BENJAMIN BRATT: (As Ernesto de la Cruz, singing) Remember me. Though I have to say goodbye, remember me. Don't let it make you cry. For even if I'm far away, I hold you in my heart. I sing a secret song to you each night we are apart. Remember me. Though I have to travel far, remember me. Each time you hear a sad guitar, know that I'm with you the only way that I can be. Until you're in my arms again, remember me.


GAEL GARCIA BERNAL: (As Hector, singing) Remember me. Though I have to say goodbye, remember me. Don't let it make you cry. For even if I'm far away, I hold you in my heart. I sing a secret song to you each night we are apart. Remember me. Though I have to travel far, remember me. Each time you hear a sad guitar, know that I'm with you the only way that I can be. Until you're in my arms again, remember me.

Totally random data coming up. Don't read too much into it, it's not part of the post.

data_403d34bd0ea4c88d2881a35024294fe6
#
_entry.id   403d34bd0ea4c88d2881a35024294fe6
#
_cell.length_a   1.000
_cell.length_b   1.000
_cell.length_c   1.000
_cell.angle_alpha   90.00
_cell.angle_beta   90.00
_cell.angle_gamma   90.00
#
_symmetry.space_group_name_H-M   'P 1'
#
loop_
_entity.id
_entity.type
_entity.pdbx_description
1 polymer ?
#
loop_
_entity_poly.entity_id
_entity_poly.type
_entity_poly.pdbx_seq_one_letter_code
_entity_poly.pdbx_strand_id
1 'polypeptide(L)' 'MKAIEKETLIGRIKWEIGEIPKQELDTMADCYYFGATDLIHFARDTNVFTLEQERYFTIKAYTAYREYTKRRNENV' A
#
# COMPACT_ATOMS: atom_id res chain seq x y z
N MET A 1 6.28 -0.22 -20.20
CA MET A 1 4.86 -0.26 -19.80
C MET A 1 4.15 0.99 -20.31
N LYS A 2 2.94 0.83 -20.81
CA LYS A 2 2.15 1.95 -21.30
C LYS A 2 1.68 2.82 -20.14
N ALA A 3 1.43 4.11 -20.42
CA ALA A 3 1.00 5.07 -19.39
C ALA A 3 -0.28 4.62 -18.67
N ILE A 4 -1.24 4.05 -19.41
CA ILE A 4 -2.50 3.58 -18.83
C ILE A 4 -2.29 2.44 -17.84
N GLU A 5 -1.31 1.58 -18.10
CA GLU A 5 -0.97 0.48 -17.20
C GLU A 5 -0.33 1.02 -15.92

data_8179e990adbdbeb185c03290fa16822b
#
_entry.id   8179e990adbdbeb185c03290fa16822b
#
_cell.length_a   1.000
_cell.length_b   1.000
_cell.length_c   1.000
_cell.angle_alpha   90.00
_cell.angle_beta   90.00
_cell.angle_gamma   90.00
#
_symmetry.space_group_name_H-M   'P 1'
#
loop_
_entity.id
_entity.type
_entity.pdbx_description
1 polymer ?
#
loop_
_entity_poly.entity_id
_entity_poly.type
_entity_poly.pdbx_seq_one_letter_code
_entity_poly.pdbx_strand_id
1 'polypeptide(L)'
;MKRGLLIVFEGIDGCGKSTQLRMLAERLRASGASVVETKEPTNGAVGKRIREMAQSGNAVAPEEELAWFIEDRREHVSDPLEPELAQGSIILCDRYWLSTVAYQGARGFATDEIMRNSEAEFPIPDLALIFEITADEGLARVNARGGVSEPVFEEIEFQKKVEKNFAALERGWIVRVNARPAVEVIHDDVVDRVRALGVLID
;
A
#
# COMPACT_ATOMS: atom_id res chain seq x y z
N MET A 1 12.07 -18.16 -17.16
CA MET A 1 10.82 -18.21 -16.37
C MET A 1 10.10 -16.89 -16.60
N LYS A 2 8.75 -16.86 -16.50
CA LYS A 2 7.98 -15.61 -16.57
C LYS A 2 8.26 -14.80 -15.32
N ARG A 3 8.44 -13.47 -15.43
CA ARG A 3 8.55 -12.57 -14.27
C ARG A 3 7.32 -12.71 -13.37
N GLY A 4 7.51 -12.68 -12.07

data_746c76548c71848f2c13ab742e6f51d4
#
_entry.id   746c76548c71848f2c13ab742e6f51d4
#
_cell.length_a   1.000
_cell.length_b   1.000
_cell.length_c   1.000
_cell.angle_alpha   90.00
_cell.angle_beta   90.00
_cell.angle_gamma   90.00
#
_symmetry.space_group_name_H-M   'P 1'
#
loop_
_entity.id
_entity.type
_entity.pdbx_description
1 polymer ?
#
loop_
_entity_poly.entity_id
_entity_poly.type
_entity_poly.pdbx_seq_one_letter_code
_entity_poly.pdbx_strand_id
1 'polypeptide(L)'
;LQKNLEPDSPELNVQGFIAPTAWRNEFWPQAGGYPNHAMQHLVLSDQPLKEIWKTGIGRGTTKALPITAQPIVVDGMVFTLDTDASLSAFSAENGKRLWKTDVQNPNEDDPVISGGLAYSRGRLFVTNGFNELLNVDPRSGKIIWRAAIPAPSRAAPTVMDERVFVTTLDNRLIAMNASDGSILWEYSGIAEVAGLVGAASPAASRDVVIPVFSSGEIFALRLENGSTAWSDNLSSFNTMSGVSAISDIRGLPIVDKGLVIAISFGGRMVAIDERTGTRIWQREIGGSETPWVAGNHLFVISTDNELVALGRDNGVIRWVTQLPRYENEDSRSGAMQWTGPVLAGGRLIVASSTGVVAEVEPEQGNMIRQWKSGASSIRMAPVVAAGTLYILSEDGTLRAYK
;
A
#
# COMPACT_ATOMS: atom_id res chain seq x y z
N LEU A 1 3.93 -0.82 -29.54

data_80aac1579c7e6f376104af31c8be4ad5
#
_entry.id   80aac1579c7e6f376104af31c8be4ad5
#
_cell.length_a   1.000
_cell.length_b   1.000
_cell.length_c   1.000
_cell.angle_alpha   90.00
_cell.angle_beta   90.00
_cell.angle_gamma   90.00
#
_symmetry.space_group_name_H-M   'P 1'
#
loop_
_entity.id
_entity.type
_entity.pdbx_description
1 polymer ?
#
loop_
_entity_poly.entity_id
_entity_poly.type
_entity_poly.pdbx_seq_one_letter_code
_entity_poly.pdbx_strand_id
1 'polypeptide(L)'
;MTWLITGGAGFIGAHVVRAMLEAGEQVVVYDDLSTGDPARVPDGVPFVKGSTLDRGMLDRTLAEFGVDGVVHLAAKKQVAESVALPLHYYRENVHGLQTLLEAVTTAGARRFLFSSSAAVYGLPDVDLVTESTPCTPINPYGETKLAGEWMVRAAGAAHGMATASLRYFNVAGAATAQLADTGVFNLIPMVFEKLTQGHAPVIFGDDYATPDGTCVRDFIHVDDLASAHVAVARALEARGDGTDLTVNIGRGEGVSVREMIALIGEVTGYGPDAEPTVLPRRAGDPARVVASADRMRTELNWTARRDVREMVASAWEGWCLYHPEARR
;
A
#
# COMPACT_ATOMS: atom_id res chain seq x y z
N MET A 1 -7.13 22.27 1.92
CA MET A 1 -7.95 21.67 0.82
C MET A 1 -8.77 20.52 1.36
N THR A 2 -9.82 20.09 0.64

GROSS: So that's two versions of the song "Remember Me" from the film "Coco." The first one's sung by Benjamin Bratt, the second by Gael Garcia Bernal. So when you told the Lopezes that you needed a song that could be a signature song for the film, what did you tell them?

UNKRICH: The earliest notion was this idea that there would be a song that was kind of Ernesto de la Cruz's signature song that would be a big, splashy, kind of showstopping number but that we could then hear later in the film performed in a different way that would allow the song to kind of be imbued with more meaning, and that was really all we had. We didn't even have a name for the song.